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Cancer is frequently associated with significant anaemia, either as a result of the disease itself or the effects of cancer treatment, particularly cytotoxic chemotherapy, radiation treatment or concurrent administration of both. The prevalence of anaemia varies according to the type of tumour. About 50% of patients with solid tumours present with anaemia at diagnosis. It is defined as an inadequate circulating level of haemoglobin or red blood cells. The pathophysiology of tumour-related anaemia is multifactorial. Tumour-associated factors such as tumour bleeding, haemolysis and deficiency in folic acid and vitamin B12 can be acute or chronic.
Treatment-associated factors may aggravate the incidence of anaemia and they may compromise patient’s tolerance of treatments, resulting in the need to reduce the duration or intensity of those treatments. Dose-intensified regimens and combined modality schedules of chemotherapy and intensified radiotherapy result in a higher degree of anaemia. The increase in the total radiation dose administered with the new radiotherapy techniques, such as conformal or intensified modulated radiation treatment (IMRT), combined with the newer chemotherapeutic agents, such as taxanes, which are strongly myelosuppressive, are possibly responsible for the increased incidence of anaemia and might require treatment interruptions, which compromise efficacy.
The clinical manifestation and severity of anaemia vary considerably among individual patients and is associated with its own set of debilitating signs and symptoms it can have a significant effect on morbidity and mortality, as well as on the level of care that patients require. Chronic anaemia can result in severe organ damage affecting the cardiovascular system, immune system, lungs, kidneys and the central nervous system. In addition to physical symptoms, the subjective impact of cancer-related anaemia on quality of life (QoL), mental health and social activities may be substantial. A common anaemia-related problem is fatigue, which impairs the patient’s ability to perform normal daily activities.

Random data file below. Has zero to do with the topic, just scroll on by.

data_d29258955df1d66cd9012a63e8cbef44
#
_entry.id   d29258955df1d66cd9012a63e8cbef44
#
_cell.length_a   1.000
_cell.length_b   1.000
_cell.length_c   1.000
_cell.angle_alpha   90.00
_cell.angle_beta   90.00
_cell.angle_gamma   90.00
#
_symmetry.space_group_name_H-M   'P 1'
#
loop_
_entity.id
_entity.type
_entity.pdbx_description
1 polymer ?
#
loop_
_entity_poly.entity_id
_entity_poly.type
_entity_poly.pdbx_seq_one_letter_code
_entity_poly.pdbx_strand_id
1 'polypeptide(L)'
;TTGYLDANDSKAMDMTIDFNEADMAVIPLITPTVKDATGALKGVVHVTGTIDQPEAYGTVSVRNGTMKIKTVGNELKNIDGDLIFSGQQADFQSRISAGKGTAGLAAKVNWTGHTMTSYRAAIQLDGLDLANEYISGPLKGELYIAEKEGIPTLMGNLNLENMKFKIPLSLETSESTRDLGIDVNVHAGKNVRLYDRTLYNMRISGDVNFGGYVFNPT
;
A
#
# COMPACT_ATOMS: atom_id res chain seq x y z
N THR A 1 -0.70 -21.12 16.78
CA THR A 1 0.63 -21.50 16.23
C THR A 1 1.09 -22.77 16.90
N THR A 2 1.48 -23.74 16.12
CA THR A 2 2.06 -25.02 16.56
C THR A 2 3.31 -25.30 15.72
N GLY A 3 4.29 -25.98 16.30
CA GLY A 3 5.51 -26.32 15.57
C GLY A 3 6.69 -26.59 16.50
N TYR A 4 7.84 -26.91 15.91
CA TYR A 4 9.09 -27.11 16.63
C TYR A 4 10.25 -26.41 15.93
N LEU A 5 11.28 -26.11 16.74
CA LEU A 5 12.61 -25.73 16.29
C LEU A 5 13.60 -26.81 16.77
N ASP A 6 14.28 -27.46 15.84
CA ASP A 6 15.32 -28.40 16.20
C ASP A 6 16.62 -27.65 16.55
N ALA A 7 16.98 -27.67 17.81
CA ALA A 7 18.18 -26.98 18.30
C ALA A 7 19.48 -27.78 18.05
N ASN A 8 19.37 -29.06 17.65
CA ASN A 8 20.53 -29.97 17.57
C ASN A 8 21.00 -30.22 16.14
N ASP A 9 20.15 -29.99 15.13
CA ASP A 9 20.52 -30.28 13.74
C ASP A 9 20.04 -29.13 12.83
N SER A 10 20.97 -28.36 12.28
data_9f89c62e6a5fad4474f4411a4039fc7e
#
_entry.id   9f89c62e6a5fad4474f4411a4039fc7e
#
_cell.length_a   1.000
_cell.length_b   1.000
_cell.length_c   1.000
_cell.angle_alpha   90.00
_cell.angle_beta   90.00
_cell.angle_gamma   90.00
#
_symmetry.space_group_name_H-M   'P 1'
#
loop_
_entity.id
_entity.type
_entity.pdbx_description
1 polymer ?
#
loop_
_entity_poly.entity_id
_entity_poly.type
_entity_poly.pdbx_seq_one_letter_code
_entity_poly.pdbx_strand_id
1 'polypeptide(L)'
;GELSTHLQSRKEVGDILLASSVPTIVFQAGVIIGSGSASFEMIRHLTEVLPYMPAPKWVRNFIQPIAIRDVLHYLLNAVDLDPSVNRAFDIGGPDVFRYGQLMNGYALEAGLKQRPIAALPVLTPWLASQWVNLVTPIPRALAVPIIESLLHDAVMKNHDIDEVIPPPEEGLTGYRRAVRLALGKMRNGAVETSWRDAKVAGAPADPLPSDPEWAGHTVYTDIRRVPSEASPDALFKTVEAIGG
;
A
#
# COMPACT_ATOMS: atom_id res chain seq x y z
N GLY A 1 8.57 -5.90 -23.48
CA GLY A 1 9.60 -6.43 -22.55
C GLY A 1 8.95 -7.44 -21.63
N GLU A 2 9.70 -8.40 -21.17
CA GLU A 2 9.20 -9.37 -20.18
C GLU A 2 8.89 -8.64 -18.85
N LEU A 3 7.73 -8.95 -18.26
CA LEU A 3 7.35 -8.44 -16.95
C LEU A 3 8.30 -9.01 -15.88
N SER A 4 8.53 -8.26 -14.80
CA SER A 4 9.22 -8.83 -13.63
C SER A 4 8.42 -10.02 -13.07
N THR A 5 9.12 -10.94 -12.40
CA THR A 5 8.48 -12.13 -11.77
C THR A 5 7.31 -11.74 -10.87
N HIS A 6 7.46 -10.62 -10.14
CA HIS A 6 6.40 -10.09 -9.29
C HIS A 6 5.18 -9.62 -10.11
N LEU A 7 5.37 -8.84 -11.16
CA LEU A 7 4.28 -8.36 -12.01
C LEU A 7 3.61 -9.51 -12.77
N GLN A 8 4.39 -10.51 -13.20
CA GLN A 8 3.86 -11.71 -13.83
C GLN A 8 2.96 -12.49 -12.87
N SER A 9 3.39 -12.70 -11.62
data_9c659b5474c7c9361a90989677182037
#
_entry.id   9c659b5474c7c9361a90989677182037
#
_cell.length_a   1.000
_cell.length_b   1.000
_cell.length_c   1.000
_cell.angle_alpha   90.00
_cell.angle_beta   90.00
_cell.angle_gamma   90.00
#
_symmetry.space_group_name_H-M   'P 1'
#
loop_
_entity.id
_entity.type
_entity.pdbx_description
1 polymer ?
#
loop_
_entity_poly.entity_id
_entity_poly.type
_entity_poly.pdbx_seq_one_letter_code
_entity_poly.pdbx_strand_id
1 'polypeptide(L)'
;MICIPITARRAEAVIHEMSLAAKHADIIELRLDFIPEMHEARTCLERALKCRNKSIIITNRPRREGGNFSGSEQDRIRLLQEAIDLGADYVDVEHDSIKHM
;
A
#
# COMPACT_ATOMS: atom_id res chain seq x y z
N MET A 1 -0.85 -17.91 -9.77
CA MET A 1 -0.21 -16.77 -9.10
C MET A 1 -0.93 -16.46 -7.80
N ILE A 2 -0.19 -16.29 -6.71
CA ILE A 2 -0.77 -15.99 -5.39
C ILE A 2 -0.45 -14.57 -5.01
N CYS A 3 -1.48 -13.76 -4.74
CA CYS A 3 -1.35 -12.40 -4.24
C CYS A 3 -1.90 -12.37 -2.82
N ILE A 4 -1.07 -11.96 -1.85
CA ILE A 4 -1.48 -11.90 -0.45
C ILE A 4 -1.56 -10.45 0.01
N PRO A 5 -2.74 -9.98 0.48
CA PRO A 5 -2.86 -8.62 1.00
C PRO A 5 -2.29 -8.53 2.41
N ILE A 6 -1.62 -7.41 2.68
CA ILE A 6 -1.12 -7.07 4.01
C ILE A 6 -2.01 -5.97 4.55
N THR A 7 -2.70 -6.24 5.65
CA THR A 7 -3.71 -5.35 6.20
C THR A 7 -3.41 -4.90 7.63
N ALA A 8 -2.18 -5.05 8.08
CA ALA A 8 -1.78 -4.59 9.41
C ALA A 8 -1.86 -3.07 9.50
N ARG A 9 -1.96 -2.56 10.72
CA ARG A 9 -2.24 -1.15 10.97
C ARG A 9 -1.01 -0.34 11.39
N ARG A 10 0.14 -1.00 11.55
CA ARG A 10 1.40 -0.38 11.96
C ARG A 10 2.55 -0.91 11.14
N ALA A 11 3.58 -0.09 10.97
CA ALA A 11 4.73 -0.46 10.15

Tumour Hypoxia and Anaemia,the Impact on Treatment Efficacy
Another aspect of anaemia in patients with malignant disease is the effect on the tumour itself, and in several cancers such as cervical carcinoma, head and neck cancer, prostate and lung cancer it is associated with poor prognosis. Hypoxia is a characteristic pathophysiological property of solid tumours that occurs across a wide range of experimental and human malignancies. Hypoxic regions have been identified in locally advanced breast and cervical tumours, head and neck cancer, prostate cancer, pancreatic cancer, rectal cancer, brain tumours, soft tissue sarcoma and malignant melanoma. Tumour hypoxia, acting through direct or indirect mechanisms, or both, may contribute to resistance to radiotherapy, some chemotherapy regimens and chemo-radiation which can lead to a poorer clinical outcome.
Tumour cells can become resistant to cancer treatments because of hypoxia; this is due to decreased oxygen transport capacity as a result of tumour-associated anaemia, which can contribute to the development of hypoxia. Owing to an abnormal microenvironment, solid tumour tissue is often hypoxic. Hypoxia may be more prevalent in anaemic patients than in patients with normal haemoglobin (Hb) levels.